Traumatic Brain Injuries
Traumatic brain injury is one of the foremost causes of injury, disability and death in the United States. Contributing to nearly one-third of all injury-related deaths, those who survive may have effects lasting for a few days, weeks or potentially the rest of their lives.
Atlanta auto accident attorney Stephen M. Ozcomert has successfully represented numerous clients with traumatic brain injury. We know this condition can impair:
- Cognition (i.e., attention and memory)
- Motor function (i.e., weakness of extremities, balance, coordination)
- Sensation (vision, hearing, perception, touch, etc.)
- Emotional functioning (depression, anxiety, impulse control, personality changes, aggression)
Even when a TBI doesn’t result in death, loved ones can feel like they’ve lost the person they once knew.
Approximately 2.8 million traumatic brain injuries must be treated in hospital emergency departments every year. They account for about 50,000 fatalities a year. Motor vehicle crashes are the No. 3 cause of traumatic brain injury emergency room visits, hospitalizations and deaths, comprising 15 percent of the total.
We recognize TBIs are some of the most life-altering crash injuries. Particularly for disabling TBIs, there is a ripple effect that goes far beyond the individual and impacts their family members, co-workers and greater community. We will fight tirelessly to ensure our clients are adequately compensated.What is a Traumatic Brain Injury?
As the U.S. Centers for Disease Control and Prevention (CDC) explains, a traumatic brain injury occurs when there is some type of a blow or jolt or bump to the head that disrupts the typical functioning of the brain. Not all hits the head are going to result in a traumatic brain injury, which can range from “mild” to “severe.” Someone with a mild brain injury may experience a temporary alteration in consciousness or their mental state. Someone with a severe injury would endure an extended period of unconsciousness or loss of memory.
Brain injury severity is measured on a scale known as the Glasgow Coma Scale, which assesses the level of impaired consciousness. Someone who scores between a 3 and an 8 typically has a severe TBI. Those with a score of between 9 and 12 generally have a moderate traumatic brain injury, while those 13 to 15 are deemed to have a mild TBI. We may also look at the Abbreviated Injury Scale and the Trauma Score. All these measures are going to give our accident lawyers serving Atlanta a better sense of your prognosis, which in turn gives us a good idea of how much compensation you should have. With TBI civil lawsuits, we need to assess not just what your losses have been up to this point, but what they are likely to be in the future. We’ll be looking at the medical bills, yes, but also your future medical needs, your ability to continue in the same career field and your ability to continue engaging in the same activities that have always brought you such joy.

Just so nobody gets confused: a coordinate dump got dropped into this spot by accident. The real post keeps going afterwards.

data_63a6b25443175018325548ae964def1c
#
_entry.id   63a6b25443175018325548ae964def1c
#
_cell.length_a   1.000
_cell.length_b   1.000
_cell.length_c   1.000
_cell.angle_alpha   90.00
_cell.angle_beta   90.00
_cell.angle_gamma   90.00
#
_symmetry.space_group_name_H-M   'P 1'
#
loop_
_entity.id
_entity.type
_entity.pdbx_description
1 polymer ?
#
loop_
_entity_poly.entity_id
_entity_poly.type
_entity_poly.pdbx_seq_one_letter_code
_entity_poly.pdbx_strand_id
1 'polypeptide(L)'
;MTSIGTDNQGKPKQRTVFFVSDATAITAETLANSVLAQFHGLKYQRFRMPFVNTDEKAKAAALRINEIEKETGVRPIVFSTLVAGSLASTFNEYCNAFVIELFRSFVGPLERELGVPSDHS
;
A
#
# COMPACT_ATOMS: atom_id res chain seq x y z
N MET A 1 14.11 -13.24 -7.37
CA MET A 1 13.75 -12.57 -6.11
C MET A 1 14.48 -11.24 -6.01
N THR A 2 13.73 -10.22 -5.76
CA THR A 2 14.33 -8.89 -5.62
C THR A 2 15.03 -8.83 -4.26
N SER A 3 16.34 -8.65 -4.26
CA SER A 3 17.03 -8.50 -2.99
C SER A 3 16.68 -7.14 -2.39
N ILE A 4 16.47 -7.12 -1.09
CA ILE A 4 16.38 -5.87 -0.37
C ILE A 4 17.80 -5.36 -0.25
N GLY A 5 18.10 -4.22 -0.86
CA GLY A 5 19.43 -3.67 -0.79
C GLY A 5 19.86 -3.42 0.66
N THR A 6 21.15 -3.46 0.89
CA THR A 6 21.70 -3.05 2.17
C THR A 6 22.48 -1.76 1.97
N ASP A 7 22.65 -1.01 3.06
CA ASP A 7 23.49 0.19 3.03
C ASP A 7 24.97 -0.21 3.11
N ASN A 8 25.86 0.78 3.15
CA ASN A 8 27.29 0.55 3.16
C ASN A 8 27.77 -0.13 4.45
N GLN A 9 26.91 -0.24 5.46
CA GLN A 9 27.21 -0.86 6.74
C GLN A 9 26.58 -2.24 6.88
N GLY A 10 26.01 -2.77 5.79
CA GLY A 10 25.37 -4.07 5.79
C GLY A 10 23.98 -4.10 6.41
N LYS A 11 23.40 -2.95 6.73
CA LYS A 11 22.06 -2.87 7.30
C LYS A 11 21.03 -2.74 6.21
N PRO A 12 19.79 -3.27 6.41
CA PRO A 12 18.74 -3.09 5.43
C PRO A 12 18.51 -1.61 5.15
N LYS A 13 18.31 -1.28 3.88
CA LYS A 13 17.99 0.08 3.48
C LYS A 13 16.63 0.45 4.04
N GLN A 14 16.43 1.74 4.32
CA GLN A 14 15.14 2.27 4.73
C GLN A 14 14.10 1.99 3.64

In general, most “mild” traumatic brain injuries are referred to as concussions. Despite the term “mild,” the reality is a concussion can have a serious impact on your daily life. The good news is concussions usually don’t result in long-term issues (unless they are repeated or you are aggravating an older injury). They are still compensable, and we want to be careful not to understate the potential losses.
With a severe traumatic brain injury, we will be looking at individuals who may need assistance to complete the functions of everyday living. Severe TBIs account for 90 percent of the total medical costs associated with this condition, and it’s precisely because they are so consuming.
We recognize the full extent of one’s brain injuries may not be immediately apparent. That’s why we always encourageLiability for TBI
When we examine potential liability for TBI following a car accident, we must be meticulous in identifying all possible payors and defendants to maximize compensation.
This begins with the individual who negligently drove the vehicle. Georgia is an at-fault state when it comes to car insurance, which means the at-fault party is responsible to cover the cost of damages they cause through their own negligence. Plaintiffs must prove the defendant owed a duty of care, breached that duty and thereby proximately caused plaintiff’s injuries. All three elements must be met, or else negligence is not proven.
In some cases, defendant either does not have the required bodily injury liability insurance, or (as is often the case with a major traumatic brain injury) doesn’t have enough to fully cover the damages suffered by the accident victim. In those situations, we will analyze whether you have uninsured/ underinsured motorist coverage. This can serve to fill in those gaps.
Beyond that, we’ll look to see whether third parties are liable, including:
- The owner of the vehicle;
- The bar/ individual who served alcohol to the drunk driver (if applicable);
- The manufacturer of the vehicle (if vehicle defect was involved);
- The entity responsible for safe design/ maintenance of the roadway (if poor road design/ maintenance was a factor);
- Employee of driver (if he/ she was acting in the course and scope of employment at the time of the crash);
- Workers’ compensation (if you were acting in the course and scope of employment at the time of the crash).
If you or a loved one have suffered a traumatic brain injury and are considering your legal options, allow our injury law firm in Atlanta to help. We have more than 20 years of proven experience with a track record of success in these complex – and important – cases.
If you have been injured in a Georgia car accident, contact Atlanta Car Accident Attorney Stephen M. Ozcomert at (404) 370-1000.